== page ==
LIBE: Resi­stance to the ade­qua­cy of the TADPF.

On Febru­ary 14, 2023, the Euro­pean Parliament’s Com­mit­tee on Civil Liber­ties, Justi­ce and Home Affairs (LIBE) appro­ved the Draft reso­lu­ti­on in con­nec­tion with the Pri­va­cy Shield 2.0, the “EU‑U.S. Data Pri­va­cy Frame­work” (also refer­red to as the “Trans-Atlan­tic Data Pri­va­cy Frame­work.” TADPF), adopted for the atten­ti­on of the Par­lia­ment. The draft is based on Art. 132(2) of the Rules of Pro­ce­du­re of the Euro­pean Par­lia­ment, accor­ding to which the Par­lia­ment may adopt a reso­lu­ti­on at the end of a deba­te – this is what the LIBE requires.

If the draft is adopted, the Euro­pean Par­lia­ment will Against an ade­qua­cy decis­i­on for the Data Pri­va­cy Frame­work. deci­de. Simi­lar to noyb’s cri­ti­cism of the TADPF, the LIBE cri­ti­ci­zes the fol­lo­wing points in particular:

  • key con­cepts such as pro­por­tio­na­li­ty are inter­pre­ted dif­fer­ent­ly under U.S. law than under the GDPR;
  • the Exe­cu­ti­ce Order 14086 – basis of the TADPF – does not pre­vent a “bulk coll­ec­tion of data by signals intel­li­gence, inclu­ding the con­tent of com­mu­ni­ca­ti­ons” and does not app­ly to data that U.S. aut­ho­ri­ties obtain by other means, such as through the U.S. CLOUD Act, vol­un­t­a­ry dis­clo­sure, data purcha­se, or other means;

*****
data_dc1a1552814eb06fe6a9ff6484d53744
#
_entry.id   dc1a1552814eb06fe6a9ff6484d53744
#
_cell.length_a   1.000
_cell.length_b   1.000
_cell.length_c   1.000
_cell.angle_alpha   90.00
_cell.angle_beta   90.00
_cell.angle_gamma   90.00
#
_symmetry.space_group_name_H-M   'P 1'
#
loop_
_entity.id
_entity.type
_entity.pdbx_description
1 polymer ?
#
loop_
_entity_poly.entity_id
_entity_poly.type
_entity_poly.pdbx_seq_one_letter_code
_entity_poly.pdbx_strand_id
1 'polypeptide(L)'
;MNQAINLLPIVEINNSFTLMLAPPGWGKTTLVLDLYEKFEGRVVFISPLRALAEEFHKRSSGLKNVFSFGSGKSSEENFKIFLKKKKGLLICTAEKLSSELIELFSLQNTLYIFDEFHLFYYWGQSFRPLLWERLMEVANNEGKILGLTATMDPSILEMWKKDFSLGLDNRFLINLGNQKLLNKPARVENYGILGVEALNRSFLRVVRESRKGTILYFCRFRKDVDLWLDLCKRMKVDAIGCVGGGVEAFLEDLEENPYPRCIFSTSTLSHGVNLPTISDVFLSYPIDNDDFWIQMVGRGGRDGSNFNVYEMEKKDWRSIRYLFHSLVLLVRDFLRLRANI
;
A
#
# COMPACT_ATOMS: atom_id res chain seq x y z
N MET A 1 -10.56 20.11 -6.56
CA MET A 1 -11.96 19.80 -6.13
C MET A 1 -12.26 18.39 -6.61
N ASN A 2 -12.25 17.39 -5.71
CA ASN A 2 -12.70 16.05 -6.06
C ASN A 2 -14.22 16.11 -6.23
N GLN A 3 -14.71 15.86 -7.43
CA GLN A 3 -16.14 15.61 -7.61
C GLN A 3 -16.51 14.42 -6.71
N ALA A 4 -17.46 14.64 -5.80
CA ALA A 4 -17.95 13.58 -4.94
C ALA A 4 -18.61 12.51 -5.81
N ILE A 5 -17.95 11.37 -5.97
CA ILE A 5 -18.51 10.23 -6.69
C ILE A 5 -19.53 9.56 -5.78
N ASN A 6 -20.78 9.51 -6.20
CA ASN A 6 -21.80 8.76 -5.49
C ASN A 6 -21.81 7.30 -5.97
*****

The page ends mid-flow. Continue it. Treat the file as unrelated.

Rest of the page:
• Data Pro­tec­tion Review Court (DPRC) decis­i­ons are not made public;
  • the DPRC is part of the exe­cu­ti­ve branch;
  • Affec­ted per­sons befo­re the DPRC are not repre­sen­ted by inde­pen­dent coun­sel, but by a “Spe­cial Advocate.”
  • Data sub­jects are not infor­med about the pro­ce­s­sing of their data and have no pos­si­bi­li­ty to cla­im com­pen­sa­ti­on, for example;
  • legal pro­tec­tion against com­pa­nies par­ti­ci­pa­ting in the TADPF is insufficient;
  • Euro­pean com­pa­nies deser­ve legal cer­tain­ty (i.e.: not to adopt a TADPF that the ECJ then overturns);
  • the U.S. still does not have a fede­ral pri­va­cy law;
  • the EO is not clear enough and can be chan­ged at any time, by the US President.

The­r­e­fo­re, he said, Par­lia­ment should deci­de as follows:

Con­clu­des that the EU-US Data Pri­va­cy Frame­work fails to crea­te actu­al equi­va­lence in the level of pro­tec­tion; calls on the Com­mis­si­on to con­ti­n­ue nego­tia­ti­ons with its US coun­ter­parts with the aim of crea­ting a mecha­nism that would ensu­re such equi­va­lence and which would pro­vi­de the ade­qua­te level of pro­tec­tion requi­red by Uni­on data pro­tec­tion law and the Char­ter as inter­pre­ted by the CJEU; urges the Com­mis­si­on not to
adopt the ade­qua­cy fin­ding;

Ins­tructs its Pre­si­dent to for­ward this reso­lu­ti­on to the Coun­cil, the Com­mis­si­on and the Pre­si­dent and Con­gress of the United Sta­tes of America.




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